It's a tool. Hammer also doesn't have any value on its own just like tank of gas, or bag of floor, it can't be directly consumed. They are tools/inputs in the long chain of transactions at the end of which you get house/bread/car/computer games/etc. Finance facilitates these transactions, technically these transactions can get done w/o lots of finance buys bodies (true not efficient but certainly possible) but surely finance busy bodies can't exist w/o economic transactions. Imagine real estate agents and real estate transactions, can you do real estate transaction w/o REA, sure. Can you imagine REA that exists on its own w/o transactions taking place ? The problem is that some people take "facilitation" by itself as genuine wealth creating economic activity that must be encouraged and supported in complete disconnect from underlying activity it is supposed to serve, just take a look at City whinging at EU and Cameron's attempts to protect City middlemen from being scrutinized. Very similar to SGrean REAs whining about regulations imposed last year or so.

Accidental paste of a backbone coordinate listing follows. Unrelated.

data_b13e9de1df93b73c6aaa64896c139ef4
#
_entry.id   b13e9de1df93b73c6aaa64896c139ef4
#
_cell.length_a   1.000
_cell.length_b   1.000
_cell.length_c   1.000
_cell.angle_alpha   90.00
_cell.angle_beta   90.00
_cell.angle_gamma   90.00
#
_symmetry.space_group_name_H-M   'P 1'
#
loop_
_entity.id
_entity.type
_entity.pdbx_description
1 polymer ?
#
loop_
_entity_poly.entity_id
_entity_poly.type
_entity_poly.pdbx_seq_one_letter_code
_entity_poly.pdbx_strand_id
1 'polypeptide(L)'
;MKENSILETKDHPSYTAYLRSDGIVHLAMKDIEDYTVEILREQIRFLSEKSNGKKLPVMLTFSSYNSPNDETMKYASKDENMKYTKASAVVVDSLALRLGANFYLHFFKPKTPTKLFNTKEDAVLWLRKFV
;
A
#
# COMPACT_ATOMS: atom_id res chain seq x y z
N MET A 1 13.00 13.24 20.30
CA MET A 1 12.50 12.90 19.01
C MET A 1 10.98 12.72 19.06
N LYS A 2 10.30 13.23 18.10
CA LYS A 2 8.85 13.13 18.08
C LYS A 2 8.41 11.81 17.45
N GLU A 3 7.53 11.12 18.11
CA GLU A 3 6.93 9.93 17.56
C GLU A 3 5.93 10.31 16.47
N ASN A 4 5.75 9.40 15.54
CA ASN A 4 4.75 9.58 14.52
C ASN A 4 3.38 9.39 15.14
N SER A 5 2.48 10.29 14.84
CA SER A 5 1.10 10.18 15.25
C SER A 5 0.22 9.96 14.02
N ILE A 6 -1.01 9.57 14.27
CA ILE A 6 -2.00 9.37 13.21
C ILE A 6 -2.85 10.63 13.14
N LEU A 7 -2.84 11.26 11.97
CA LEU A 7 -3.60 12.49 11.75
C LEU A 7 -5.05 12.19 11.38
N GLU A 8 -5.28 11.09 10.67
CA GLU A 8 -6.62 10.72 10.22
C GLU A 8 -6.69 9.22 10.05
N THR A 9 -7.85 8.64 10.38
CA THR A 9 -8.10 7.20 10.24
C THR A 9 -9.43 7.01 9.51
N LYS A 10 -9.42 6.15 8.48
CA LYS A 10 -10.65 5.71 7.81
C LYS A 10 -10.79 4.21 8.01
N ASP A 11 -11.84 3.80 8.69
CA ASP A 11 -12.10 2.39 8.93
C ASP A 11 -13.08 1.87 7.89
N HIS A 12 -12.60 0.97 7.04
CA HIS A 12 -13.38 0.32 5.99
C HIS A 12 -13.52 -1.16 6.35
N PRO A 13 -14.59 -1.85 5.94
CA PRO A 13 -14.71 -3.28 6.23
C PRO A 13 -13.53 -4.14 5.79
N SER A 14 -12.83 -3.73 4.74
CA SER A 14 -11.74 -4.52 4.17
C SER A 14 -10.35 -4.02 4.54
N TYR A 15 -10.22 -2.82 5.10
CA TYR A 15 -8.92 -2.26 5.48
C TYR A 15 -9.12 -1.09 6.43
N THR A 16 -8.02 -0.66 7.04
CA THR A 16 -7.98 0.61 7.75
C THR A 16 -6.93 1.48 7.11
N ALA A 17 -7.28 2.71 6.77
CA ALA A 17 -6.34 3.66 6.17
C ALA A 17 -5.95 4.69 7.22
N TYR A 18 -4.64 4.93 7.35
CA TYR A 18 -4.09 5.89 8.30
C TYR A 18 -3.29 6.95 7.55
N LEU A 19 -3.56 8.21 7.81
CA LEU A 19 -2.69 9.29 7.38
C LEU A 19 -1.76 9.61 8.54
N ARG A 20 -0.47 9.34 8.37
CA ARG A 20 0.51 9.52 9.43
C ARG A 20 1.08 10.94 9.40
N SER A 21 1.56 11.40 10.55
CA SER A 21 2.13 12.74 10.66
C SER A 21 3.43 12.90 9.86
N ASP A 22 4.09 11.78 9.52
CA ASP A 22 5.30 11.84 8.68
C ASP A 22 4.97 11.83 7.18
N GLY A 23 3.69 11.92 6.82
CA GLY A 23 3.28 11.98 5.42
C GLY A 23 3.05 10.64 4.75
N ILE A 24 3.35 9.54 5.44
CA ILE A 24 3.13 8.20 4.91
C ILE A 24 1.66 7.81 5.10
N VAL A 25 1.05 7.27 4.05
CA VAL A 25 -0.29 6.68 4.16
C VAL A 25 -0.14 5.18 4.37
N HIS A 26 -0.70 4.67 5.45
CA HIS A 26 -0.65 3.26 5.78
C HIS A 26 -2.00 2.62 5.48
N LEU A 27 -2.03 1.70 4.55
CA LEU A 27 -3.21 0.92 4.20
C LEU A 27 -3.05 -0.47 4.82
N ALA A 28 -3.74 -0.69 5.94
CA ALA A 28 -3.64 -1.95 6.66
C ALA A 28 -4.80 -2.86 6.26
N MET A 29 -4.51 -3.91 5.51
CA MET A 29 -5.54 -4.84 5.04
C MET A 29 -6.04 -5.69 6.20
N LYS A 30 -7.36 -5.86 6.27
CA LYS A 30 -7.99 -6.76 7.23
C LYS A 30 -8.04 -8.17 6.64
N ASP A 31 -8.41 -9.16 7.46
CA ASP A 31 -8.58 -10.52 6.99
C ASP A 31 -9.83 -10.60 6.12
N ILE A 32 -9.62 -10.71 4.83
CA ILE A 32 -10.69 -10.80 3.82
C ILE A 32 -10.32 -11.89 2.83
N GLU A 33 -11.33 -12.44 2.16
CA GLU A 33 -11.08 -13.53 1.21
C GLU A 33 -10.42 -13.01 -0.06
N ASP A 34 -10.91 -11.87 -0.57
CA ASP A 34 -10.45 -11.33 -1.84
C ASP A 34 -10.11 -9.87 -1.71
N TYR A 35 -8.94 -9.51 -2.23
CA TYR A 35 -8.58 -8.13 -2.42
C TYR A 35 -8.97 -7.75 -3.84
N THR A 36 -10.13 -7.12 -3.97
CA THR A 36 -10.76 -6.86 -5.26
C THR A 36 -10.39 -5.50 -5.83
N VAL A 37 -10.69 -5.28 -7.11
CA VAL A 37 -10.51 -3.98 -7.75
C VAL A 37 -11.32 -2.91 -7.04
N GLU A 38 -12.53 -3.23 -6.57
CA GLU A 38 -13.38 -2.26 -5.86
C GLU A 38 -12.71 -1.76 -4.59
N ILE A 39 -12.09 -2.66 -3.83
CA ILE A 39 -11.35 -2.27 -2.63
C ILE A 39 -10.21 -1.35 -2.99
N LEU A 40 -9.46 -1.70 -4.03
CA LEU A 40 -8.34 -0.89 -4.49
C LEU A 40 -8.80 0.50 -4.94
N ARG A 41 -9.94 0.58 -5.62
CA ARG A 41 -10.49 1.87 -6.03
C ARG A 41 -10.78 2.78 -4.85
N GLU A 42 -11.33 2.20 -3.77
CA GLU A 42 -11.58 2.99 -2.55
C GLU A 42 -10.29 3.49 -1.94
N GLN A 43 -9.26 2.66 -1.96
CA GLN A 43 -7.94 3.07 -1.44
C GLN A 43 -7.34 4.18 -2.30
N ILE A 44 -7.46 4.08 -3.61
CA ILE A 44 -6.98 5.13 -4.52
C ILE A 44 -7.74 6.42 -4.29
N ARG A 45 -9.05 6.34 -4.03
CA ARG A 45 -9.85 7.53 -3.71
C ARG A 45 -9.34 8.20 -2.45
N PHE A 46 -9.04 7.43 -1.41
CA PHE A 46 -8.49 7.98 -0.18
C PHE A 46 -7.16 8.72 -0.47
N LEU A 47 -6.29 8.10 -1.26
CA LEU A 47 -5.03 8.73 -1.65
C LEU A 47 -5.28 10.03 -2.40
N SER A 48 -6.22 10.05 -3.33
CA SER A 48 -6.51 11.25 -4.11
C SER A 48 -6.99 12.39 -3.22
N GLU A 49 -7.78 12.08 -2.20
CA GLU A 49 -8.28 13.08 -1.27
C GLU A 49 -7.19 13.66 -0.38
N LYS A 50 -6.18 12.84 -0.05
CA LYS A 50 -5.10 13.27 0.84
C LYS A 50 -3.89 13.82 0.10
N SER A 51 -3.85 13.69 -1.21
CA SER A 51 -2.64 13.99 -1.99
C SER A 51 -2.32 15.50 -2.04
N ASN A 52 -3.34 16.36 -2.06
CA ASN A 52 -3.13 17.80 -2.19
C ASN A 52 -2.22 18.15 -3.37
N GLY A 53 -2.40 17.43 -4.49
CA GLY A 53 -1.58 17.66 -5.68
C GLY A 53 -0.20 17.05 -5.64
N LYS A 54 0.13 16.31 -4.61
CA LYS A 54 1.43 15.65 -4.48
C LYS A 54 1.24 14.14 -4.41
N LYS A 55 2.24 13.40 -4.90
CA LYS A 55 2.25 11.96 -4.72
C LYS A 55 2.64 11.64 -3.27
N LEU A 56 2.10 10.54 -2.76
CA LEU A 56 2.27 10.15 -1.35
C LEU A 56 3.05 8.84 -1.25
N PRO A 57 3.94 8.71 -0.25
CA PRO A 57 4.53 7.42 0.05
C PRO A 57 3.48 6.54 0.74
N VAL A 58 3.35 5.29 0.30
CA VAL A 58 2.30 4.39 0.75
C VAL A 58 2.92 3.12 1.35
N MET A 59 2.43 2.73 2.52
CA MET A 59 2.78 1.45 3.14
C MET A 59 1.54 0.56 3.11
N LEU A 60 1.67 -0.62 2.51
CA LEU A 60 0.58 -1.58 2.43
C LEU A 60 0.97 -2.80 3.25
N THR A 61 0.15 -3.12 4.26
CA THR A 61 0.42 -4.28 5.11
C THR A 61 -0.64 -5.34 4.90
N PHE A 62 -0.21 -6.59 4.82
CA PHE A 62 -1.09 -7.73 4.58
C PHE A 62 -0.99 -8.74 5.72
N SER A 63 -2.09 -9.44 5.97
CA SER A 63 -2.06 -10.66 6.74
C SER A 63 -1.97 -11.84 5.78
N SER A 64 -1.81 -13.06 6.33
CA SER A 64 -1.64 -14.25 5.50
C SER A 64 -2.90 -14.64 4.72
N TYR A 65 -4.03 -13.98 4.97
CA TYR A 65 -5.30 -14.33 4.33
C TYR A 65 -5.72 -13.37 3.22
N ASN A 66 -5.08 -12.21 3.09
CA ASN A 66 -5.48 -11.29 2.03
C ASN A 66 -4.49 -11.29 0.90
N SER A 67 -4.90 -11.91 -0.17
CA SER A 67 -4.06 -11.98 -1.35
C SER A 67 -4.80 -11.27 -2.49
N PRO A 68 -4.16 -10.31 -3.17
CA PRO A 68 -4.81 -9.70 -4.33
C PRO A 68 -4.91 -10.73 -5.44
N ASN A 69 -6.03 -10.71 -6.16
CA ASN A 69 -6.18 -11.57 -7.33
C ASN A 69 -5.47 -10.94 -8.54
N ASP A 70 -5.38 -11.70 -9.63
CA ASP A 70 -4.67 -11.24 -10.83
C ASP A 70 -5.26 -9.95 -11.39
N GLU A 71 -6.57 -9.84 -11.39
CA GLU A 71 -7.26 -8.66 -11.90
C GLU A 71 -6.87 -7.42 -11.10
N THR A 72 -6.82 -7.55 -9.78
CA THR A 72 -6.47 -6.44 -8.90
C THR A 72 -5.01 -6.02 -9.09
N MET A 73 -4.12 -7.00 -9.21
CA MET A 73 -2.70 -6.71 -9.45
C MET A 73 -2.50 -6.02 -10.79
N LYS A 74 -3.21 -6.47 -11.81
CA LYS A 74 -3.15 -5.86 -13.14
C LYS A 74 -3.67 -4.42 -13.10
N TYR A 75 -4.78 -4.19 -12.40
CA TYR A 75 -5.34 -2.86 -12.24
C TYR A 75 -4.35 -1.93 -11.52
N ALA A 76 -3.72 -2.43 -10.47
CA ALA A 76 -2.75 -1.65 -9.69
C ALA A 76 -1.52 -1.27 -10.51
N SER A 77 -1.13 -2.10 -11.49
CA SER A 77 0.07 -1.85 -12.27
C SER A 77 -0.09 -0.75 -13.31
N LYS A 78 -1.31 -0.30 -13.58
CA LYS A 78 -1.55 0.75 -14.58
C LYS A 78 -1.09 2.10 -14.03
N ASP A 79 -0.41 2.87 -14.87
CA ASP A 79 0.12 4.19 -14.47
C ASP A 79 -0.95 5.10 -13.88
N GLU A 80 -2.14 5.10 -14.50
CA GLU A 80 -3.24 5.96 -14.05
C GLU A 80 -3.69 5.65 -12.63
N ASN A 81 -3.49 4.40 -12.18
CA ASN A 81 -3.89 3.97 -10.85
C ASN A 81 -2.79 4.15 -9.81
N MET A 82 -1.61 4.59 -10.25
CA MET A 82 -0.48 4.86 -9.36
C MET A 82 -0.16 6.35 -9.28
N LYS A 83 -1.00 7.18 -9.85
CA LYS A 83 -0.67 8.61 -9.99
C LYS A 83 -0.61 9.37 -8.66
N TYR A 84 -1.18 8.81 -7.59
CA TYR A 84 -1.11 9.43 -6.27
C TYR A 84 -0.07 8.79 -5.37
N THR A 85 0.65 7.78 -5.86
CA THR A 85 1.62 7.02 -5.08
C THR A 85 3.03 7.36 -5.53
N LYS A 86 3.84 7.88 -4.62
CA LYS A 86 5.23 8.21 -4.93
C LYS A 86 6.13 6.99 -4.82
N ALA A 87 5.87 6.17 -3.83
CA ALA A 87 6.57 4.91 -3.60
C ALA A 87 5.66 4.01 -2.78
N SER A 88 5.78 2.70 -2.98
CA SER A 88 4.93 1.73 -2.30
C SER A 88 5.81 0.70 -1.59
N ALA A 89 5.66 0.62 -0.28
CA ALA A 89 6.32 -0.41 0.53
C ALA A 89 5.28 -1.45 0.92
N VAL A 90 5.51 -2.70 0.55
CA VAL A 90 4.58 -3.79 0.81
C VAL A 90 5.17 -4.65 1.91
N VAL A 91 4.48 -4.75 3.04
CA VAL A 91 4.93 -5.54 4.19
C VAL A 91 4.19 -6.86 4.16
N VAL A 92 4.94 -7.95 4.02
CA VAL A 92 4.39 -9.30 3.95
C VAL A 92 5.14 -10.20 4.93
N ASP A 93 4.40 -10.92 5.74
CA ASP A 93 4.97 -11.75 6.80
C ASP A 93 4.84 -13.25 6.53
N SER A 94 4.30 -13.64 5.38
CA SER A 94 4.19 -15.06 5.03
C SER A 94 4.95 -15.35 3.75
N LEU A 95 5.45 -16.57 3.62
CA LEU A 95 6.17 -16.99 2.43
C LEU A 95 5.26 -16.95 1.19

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Postby JR8 » Mon, 10 Dec 2012 10:43 pm

Sergei82 wrote:Excuse me, what value does software create on its own??? Unless it is a computer game, it is ALWAYS intermediary (including MS Word, Excel etc)!


Do you presume an 'intermediary' by definition adds no value? Hmmm... I don't.

I engage an accountant to do my tax returns.
A doctor to diagnose my ailments, instead of inexpertly trawling the web trying to do so myself.
A web-based broker to purchase my stocks.
An estate agent (realtor) to find investment property for me.
The post office to freight my letters and parcels.
... and so on.

Only as a result of which, I have time to play computer games etc... hehe.. .


[I must be missing something. The apparent point being debated seems far too black and white]

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Postby Strong Eagle » Mon, 10 Dec 2012 11:35 pm